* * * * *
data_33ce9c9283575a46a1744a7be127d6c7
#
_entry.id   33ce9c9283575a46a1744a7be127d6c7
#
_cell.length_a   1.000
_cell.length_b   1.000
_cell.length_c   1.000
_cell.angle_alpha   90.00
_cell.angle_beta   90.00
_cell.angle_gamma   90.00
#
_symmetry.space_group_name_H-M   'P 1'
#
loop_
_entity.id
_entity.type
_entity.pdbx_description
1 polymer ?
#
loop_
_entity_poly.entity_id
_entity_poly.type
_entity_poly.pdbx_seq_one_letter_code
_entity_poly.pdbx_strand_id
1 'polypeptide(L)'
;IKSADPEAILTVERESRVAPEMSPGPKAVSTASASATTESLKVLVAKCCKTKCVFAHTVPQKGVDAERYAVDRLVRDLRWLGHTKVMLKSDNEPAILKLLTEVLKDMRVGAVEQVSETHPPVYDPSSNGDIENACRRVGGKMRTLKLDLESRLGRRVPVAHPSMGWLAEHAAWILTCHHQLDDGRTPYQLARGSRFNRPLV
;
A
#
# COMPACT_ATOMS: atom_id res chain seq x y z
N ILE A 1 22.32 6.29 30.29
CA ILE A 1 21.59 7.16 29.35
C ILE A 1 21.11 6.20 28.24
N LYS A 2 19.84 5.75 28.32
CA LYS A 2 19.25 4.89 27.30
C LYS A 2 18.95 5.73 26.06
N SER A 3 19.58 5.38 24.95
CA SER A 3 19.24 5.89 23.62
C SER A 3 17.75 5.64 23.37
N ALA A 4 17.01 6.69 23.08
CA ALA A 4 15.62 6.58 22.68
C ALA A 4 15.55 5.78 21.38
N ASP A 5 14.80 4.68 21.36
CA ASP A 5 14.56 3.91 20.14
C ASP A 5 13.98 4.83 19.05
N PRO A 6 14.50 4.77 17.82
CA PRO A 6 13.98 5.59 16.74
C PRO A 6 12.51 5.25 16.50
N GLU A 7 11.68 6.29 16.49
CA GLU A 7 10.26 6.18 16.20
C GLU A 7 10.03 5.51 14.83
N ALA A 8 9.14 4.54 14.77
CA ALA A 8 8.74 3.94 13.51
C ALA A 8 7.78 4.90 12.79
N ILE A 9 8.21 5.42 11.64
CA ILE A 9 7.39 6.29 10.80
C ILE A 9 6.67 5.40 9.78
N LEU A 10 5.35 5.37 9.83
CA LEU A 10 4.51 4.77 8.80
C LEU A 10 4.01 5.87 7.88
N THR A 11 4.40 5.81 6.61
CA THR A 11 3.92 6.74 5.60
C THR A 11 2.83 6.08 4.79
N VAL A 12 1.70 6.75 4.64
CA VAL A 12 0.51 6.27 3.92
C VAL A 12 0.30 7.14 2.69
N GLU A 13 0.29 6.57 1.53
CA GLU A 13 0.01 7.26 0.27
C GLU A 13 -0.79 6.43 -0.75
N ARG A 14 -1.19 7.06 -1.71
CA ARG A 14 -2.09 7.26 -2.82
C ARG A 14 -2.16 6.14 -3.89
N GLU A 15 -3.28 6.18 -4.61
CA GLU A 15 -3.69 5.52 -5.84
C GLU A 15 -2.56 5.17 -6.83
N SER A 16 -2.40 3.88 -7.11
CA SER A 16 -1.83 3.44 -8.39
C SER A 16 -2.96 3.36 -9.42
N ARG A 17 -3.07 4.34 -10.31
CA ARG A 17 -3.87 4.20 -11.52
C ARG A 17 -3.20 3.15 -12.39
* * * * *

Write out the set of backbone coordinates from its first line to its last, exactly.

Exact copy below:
data_33ce9c9283575a46a1744a7be127d6c7
#
_entry.id   33ce9c9283575a46a1744a7be127d6c7
#
_cell.length_a   1.000
_cell.length_b   1.000
_cell.length_c   1.000
_cell.angle_alpha   90.00
_cell.angle_beta   90.00
_cell.angle_gamma   90.00
#
_symmetry.space_group_name_H-M   'P 1'
#
loop_
_entity.id
_entity.type
_entity.pdbx_description
1 polymer ?
#
loop_
_entity_poly.entity_id
_entity_poly.type
_entity_poly.pdbx_seq_one_letter_code
_entity_poly.pdbx_strand_id
1 'polypeptide(L)'
;IKSADPEAILTVERESRVAPEMSPGPKAVSTASASATTESLKVLVAKCCKTKCVFAHTVPQKGVDAERYAVDRLVRDLRWLGHTKVMLKSDNEPAILKLLTEVLKDMRVGAVEQVSETHPPVYDPSSNGDIENACRRVGGKMRTLKLDLESRLGRRVPVAHPSMGWLAEHAAWILTCHHQLDDGRTPYQLARGSRFNRPLV
;
A
#
# COMPACT_ATOMS: atom_id res chain seq x y z
N ILE A 1 22.32 6.29 30.29
CA ILE A 1 21.59 7.16 29.35
C ILE A 1 21.11 6.20 28.24
N LYS A 2 19.84 5.75 28.32
CA LYS A 2 19.25 4.89 27.30
C LYS A 2 18.95 5.73 26.06
N SER A 3 19.58 5.38 24.95
CA SER A 3 19.24 5.89 23.62
C SER A 3 17.75 5.64 23.37
N ALA A 4 17.01 6.69 23.08
CA ALA A 4 15.62 6.58 22.68
C ALA A 4 15.55 5.78 21.38
N ASP A 5 14.80 4.68 21.36
CA ASP A 5 14.56 3.91 20.14
C ASP A 5 13.98 4.83 19.05
N PRO A 6 14.50 4.77 17.82
CA PRO A 6 13.98 5.59 16.74
C PRO A 6 12.51 5.25 16.50
N GLU A 7 11.68 6.29 16.49
CA GLU A 7 10.26 6.18 16.20
C GLU A 7 10.03 5.51 14.83
N ALA A 8 9.14 4.54 14.77
CA ALA A 8 8.74 3.94 13.51
C ALA A 8 7.78 4.90 12.79
N ILE A 9 8.21 5.42 11.64
CA ILE A 9 7.39 6.29 10.80
C ILE A 9 6.67 5.40 9.78
N LEU A 10 5.35 5.37 9.83
CA LEU A 10 4.51 4.77 8.80
C LEU A 10 4.01 5.87 7.88
N THR A 11 4.40 5.81 6.61
CA THR A 11 3.92 6.74 5.60
C THR A 11 2.83 6.08 4.79
N VAL A 12 1.70 6.75 4.64
CA VAL A 12 0.51 6.27 3.92
C VAL A 12 0.30 7.14 2.69
N GLU A 13 0.29 6.57 1.53
CA GLU A 13 0.01 7.26 0.27
C GLU A 13 -0.79 6.43 -0.75
N ARG A 14 -1.19 7.06 -1.71
CA ARG A 14 -2.09 7.26 -2.82
C ARG A 14 -2.16 6.14 -3.89
N GLU A 15 -3.28 6.18 -4.61
CA GLU A 15 -3.69 5.52 -5.84
C GLU A 15 -2.56 5.17 -6.83
N SER A 16 -2.40 3.88 -7.11
CA SER A 16 -1.83 3.44 -8.39
C SER A 16 -2.96 3.36 -9.42
N ARG A 17 -3.07 4.34 -10.31
CA ARG A 17 -3.87 4.20 -11.52
C ARG A 17 -3.20 3.15 -12.39